Gay Feather, Dense Blazing Star
Liatris spicata 'Floristan White'

Family: Asteraceae (ass-ter-AY-see-ee) (Info)
Genus: Liatris (ly-AT-riss) (Info)
Species: spicata (spi-KAH-tuh) (Info)
Cultivar: Floristan White
Synonym:Liatris spicata var. spicata
Synonym:Lacinaria spicata

Category:

Perennials

Foliage Color:

Unknown - Tell us

Bloom Characteristics:

Unknown - Tell us

Water Requirements:

Average Water Needs; Water regularly; do not overwater

Where to Grow:

Unknown - Tell us

Height:

36-48 in. (90-120 cm)

4-6 ft. (1.2-1.8 m)

Spacing:

15-18 in. (38-45 cm)

Hardiness:

USDA Zone 3a: to -39.9 C (-40 F)

USDA Zone 3b: to -37.2 C (-35 F)

USDA Zone 4a: to -34.4 C (-30 F)

USDA Zone 4b: to -31.6 C (-25 F)

USDA Zone 5a: to -28.8 C (-20 F)

USDA Zone 5b: to -26.1 C (-15 F)

USDA Zone 6a: to -23.3 C (-10 F)

USDA Zone 6b: to -20.5 C (-5 F)

USDA Zone 7a: to -17.7 C (0 F)

USDA Zone 7b: to -14.9 C (5 F)

USDA Zone 8a: to -12.2 C (10 F)

USDA Zone 8b: to -9.4 C (15 F)

USDA Zone 9a: to -6.6 C (20 F)

USDA Zone 9b: to -3.8 C (25 F)

USDA Zone 10a: to -1.1 C (30 F)

USDA Zone 10b: to 1.7 C (35 F)

Sun Exposure:

Sun to Partial Shade

Danger:

N/A

Bloom Color:

White/Near White

Bloom Time:

Late Spring/Early Summer

Foliage:

Herbaceous

Other details:

Unknown - Tell us

Soil pH requirements:

6.1 to 6.5 (mildly acidic)

6.6 to 7.5 (neutral)

7.6 to 7.8 (mildly alkaline)

Patent Information:

Non-patented

Propagation Methods:

By dividing rhizomes, tubers, corms or bulbs (including offsets)

Seed Collecting:

Allow seedheads to dry on plants; remove and collect seeds

N/A: plant does not set seed, flowers are sterile, or plants will not come true from seed

Regional

This plant has been said to grow in the following regions:

,

Fullerton, California

Lula, Georgia

Lake In The Hills, Illinois

Indianapolis, Indiana

Davenport, Iowa

Sioux Center, Iowa

Barbourville, Kentucky

Calvert City, Kentucky

Pikesville, Maryland

Kalamazoo, Michigan

Mason, Michigan

Royal Oak, Michigan

Moorhead, Minnesota

Ithaca, New York

Greenville, North Carolina

Dayton, Ohio

Hamilton, Ohio

Richmond, Ohio

Mill City, Oregon

Norristown, Pennsylvania

West Chester, Pennsylvania

Wilkes Barre, Pennsylvania

Camden, South Carolina

Columbia, South Carolina

Lexington, Tennessee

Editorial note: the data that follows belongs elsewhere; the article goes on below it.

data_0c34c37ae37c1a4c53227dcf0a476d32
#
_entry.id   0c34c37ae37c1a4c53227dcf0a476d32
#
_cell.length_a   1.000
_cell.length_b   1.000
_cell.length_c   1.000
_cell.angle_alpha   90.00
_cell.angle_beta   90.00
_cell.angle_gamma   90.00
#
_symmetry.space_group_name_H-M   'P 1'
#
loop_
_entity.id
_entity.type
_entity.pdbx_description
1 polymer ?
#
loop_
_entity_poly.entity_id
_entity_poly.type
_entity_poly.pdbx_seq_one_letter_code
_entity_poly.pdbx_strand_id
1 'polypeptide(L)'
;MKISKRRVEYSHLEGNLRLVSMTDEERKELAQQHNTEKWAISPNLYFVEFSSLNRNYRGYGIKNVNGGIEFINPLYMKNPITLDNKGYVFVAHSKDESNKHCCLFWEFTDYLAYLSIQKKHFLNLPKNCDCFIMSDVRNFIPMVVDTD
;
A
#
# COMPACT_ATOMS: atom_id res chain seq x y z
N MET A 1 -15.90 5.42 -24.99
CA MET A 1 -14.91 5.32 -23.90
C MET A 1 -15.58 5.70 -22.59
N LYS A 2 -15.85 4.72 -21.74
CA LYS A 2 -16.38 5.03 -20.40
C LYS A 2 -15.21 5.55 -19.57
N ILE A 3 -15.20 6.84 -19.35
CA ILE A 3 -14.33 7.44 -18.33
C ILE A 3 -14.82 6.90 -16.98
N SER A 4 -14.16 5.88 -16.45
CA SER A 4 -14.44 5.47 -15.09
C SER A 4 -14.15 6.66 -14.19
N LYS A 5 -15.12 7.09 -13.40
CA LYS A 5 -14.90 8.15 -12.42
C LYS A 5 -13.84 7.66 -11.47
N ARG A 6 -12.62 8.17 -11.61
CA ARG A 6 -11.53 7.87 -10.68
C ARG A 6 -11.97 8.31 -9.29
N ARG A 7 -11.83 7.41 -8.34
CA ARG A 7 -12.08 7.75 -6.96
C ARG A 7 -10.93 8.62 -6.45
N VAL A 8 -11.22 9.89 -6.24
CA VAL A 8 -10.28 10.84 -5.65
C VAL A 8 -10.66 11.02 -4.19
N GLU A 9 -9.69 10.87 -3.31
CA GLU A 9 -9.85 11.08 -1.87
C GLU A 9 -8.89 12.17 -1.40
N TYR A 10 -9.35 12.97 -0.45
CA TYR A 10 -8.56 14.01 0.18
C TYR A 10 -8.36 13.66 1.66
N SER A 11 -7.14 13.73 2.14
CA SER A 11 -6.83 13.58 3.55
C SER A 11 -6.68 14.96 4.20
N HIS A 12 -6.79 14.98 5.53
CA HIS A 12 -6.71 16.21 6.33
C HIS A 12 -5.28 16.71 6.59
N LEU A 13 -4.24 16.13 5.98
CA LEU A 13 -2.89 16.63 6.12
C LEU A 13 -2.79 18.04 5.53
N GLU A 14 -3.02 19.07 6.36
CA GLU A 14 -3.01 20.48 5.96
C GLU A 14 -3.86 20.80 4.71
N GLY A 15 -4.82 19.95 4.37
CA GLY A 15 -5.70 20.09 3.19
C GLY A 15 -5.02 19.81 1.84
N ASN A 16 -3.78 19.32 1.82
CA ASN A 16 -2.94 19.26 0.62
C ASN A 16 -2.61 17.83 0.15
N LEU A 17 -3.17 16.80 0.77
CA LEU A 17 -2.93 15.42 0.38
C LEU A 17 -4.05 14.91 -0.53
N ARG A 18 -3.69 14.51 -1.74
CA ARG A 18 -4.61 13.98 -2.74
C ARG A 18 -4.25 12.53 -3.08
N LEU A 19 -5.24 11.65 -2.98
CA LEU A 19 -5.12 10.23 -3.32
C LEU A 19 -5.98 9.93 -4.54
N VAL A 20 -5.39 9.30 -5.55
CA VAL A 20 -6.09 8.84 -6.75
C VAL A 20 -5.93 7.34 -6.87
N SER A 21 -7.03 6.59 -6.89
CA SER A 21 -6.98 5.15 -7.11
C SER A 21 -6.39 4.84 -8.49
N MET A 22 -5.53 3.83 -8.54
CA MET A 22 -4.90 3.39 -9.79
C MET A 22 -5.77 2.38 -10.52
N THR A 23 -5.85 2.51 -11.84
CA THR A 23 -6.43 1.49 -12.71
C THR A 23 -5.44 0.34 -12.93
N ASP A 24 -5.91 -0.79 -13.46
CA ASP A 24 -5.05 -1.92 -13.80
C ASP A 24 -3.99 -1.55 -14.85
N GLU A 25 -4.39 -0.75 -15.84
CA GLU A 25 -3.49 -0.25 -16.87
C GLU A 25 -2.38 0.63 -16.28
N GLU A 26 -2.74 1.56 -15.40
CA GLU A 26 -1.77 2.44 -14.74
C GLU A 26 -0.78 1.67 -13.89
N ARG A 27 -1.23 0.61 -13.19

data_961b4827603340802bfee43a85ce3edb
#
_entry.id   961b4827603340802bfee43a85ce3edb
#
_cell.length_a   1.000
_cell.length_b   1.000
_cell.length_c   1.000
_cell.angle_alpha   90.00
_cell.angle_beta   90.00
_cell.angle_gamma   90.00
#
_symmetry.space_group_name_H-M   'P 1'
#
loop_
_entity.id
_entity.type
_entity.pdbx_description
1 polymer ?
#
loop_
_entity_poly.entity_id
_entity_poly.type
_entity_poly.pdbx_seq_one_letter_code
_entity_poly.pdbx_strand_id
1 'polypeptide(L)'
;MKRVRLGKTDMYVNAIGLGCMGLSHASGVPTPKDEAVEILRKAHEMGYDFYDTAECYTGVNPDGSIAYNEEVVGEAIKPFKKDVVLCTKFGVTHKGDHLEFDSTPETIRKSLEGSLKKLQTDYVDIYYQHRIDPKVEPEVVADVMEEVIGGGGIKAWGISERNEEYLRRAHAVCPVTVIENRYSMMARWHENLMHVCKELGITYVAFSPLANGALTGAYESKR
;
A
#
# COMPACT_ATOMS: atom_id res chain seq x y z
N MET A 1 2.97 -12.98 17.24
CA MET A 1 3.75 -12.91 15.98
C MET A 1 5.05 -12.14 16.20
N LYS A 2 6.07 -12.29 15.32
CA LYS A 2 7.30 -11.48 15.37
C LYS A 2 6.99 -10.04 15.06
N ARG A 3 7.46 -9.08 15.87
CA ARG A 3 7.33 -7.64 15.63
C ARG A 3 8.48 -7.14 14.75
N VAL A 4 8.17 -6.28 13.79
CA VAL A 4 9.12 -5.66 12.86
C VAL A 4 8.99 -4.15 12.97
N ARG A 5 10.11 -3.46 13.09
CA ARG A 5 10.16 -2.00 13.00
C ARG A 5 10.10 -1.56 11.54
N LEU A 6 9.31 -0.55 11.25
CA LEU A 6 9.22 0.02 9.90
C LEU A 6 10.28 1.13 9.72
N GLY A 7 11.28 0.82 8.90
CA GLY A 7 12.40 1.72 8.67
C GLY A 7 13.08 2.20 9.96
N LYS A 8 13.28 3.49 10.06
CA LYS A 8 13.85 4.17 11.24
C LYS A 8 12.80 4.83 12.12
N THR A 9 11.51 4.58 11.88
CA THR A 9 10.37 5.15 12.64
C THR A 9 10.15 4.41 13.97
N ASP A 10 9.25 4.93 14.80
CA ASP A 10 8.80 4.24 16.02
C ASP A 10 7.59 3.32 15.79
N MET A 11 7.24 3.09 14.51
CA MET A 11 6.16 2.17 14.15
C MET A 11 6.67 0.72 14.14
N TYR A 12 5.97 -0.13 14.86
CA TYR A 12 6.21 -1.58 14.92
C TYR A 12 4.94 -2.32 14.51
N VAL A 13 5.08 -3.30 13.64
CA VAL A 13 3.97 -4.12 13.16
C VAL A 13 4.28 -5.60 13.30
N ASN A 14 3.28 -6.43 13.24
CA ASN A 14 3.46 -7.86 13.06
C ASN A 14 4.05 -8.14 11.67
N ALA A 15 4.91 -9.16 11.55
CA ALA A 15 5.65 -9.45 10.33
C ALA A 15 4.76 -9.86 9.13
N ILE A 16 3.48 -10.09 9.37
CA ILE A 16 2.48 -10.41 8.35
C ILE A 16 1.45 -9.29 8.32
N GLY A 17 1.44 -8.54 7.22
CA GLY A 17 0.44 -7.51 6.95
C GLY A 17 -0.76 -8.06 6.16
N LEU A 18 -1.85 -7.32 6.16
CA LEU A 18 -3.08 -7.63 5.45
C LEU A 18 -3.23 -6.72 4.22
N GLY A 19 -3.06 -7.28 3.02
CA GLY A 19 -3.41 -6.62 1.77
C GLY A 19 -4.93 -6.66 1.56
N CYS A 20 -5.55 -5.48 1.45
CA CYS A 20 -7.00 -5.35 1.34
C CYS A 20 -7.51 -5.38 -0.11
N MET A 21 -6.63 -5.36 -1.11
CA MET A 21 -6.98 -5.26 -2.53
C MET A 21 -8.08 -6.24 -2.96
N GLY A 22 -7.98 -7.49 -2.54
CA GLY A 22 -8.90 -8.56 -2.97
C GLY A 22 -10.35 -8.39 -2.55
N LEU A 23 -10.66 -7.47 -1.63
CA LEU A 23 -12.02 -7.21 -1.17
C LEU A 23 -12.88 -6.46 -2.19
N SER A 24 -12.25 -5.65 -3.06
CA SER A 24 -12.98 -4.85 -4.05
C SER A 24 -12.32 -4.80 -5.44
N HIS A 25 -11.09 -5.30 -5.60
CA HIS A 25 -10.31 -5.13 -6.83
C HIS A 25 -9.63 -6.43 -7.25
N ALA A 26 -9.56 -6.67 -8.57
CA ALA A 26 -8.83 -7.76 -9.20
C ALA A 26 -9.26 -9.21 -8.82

Fort Worth, Texas

Moody, Texas

Leesburg, Virginia

Woodbridge, Virginia

show all

Gardeners' Notes:

4
positives
0
neutrals
0
negatives
RatingContent
Positive

On Nov 10, 2005, Fleurs from Columbia, SC wrote:

Grown from seed that was winter sown, 'Floristan White' is a nice vertical accent in my Southeastern Zone 8 garden. Although the plant is tall, no staking is needed to keep it upright. Fringe-like foliage is also very attractive.

Positive

On Oct 29, 2005, Sarahskeeper from Brockton, MA (Zone 6a) wrote:

I've grown these for many years and like them.
They are taller than Kobold, 30 - 40 inches.
They bloom from the top downward.
They will re-seed themselves if not dead headed. These seedlings may revert to the shorter purple ones, once and a while.
They attract butterflies and are a nice cut flower.
They need full sun and well drained soil, easy to divide in very early spring.
Can be very thirsty when grown on pots (not recommended).
An extra dose of compost when planting, will help a lot.
Andy P

Positive

On Nov 12, 2004, lmelling from Ithaca, NY (Zone 5b) wrote:

My experience with floristan white is that it is not quite as hardy as it's cousin 'Kobold." I first tried growing the FW from seed in 2003, which failed miserably as just as the seedlings were being adjusted to outside conditions prior to planting, Mother Nature decided to let loose with several days of deluge, which killed all the liatris I'd grown from seed.

I purchased several small plants in 2004 and transplanted to a newly made tier where they gave a respectable showing in summer, however, this year again we had a somewhat damp and cool summer. The kobold did not appear affected, however the FW did not reach the size nor appearance that I expected. I'm hoping for an 'average' summer to see how it performs. I've had cuttings to dry from other friend's gardens tha... read more

Positive

On May 4, 2002, birdlady1944 from Mesick, MI (Zone 5a) wrote:

Grows anywhere by forming a large bulb-like rootball which may be divided easily. Also, the seeds may be collected after flowers fade. Blooms start at the bottom of the spike and advance upward.

It is a good plant for people who have no time to garden as you can't kill it; moderatly spreading growing to 15 to 18 inches.